Talent agency WME/IMG on Monday announced an agreement to acquire UFC, the mixed martial arts powerhouse that recently completed its 200th flagship event. No financial terms were disclosed, but sources familiar with the deal put the price-tag at around $4 billion.
Private equity firms Silver Lake Partners and Kohlberg Kravis Roberts & Co. (KKR) each are putting money into the deal and getting minority states in the company in the form of common stock, and will receive some governance rights—typically the ability to vote for board members and other matters—in UFC, which will remain a separate company from WME. Michael Dell will also become a part owner of the company, indirectly. Two investment affiliates of the computer company CEO are providing preferred equity. The deal will also include unspecified debt financing.
Some notes on this one:
1. My understanding is that Silver Lake and KKR are investing the same amount of equity for minority stakes, although Silver Lake has additional indirect exposure via its existing investment in WME.
2. WME has represented UFC for over 10 years, but its representation of individual fighters has only been on media and endorsement deals. In other words, it won’t be on both sides of (sometimes contentious) negotiations between UFC and its fighters. We should expect, however, that WME will aid in making more UFC fighters household names―something that is particularly important in a women’s division that lately has been unable to have its champions defend their belts.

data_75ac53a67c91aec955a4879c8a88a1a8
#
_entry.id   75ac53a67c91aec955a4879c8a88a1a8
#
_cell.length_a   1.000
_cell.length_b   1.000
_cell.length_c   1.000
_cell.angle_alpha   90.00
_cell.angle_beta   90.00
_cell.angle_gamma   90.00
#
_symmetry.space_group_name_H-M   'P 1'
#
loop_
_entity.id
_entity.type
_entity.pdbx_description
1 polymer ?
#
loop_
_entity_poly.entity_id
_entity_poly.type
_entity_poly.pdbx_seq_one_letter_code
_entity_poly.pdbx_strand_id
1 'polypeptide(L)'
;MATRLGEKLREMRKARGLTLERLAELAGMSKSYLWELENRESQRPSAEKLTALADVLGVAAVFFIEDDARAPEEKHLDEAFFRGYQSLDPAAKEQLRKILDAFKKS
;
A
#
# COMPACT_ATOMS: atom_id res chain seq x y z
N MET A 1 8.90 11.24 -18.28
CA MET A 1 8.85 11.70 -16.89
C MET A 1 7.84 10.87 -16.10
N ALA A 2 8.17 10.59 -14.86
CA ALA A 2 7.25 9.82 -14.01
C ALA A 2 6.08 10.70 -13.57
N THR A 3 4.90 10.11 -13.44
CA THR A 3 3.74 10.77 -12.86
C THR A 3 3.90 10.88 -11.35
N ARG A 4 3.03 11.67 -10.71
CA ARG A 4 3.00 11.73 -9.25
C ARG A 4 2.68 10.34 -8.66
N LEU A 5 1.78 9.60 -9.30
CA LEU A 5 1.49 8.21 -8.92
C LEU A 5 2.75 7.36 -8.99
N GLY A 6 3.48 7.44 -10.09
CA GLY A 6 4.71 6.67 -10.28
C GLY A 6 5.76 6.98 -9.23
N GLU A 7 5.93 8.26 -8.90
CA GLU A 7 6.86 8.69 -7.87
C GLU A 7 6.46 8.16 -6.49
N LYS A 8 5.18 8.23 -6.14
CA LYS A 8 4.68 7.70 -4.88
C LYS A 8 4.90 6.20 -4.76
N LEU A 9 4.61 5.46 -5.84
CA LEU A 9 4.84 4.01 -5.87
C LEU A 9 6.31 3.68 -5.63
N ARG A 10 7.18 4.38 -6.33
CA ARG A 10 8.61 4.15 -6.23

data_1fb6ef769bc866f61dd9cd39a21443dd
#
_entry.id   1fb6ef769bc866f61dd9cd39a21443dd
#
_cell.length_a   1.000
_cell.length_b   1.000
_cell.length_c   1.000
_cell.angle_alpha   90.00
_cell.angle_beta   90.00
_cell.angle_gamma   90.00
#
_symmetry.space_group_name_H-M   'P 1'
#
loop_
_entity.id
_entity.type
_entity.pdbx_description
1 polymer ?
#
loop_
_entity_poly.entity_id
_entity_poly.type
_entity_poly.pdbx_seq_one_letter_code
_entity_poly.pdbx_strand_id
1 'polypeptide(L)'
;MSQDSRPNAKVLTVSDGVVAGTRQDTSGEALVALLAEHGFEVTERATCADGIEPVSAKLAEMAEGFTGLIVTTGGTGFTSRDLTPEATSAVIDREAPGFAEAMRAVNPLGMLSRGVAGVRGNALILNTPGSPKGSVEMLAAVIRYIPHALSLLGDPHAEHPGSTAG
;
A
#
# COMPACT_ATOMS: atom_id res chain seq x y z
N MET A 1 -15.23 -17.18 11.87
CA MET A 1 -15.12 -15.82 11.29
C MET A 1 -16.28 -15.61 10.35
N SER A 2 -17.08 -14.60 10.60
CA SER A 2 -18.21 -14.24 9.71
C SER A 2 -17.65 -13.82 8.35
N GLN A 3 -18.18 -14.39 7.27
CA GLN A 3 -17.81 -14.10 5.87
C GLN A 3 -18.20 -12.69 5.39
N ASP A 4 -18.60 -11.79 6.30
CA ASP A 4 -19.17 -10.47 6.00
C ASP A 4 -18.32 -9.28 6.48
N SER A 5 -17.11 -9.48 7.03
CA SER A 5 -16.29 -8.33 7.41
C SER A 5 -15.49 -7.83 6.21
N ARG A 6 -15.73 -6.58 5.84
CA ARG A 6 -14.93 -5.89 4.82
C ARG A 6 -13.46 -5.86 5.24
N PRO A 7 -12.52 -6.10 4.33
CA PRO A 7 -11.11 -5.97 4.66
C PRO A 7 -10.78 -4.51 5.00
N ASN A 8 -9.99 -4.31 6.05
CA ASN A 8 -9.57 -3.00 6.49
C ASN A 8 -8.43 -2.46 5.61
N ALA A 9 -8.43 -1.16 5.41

3. Speaking of the women’s division, there has been a lot of talk about how UFC is perhaps the only sport that puts its top men’s and women’s events on equal footing in terms of timing and promotion. This―alongside the short duration of MMA fights―is often credited as helping attract the millennial audience that has helped drive UFC’s massive growth.
4. ESPN had first reported on the sale process back in May, after which UFC president Dana White called the reports bogus, saying the company “is not for sale.” At the time, we reported that White was either lying or misinformed (more likely the former), as UFC had already engaged bankers that had spoken with WME (among others). It is, however, worth noting what White said directly after the aforementioned statement: “If somebody shows up with $4 billion, we can talk.”
5. We also reported at the time that prospective buyers viewed White’s continuing involvement as integral to any deal. Indeed, he will remain UFC president going forward.
6. WME was sure to point out in its press release that UFC is “one of the largest contributors to the Cleveland Clinic’s Professional Fighters Brain Health Study,” and UFC has talked about how its fighters take fewer repetitive hits to the head than do boxers or football players. That said, I’d have to believe that WME is assuming some serious liability risk in this area.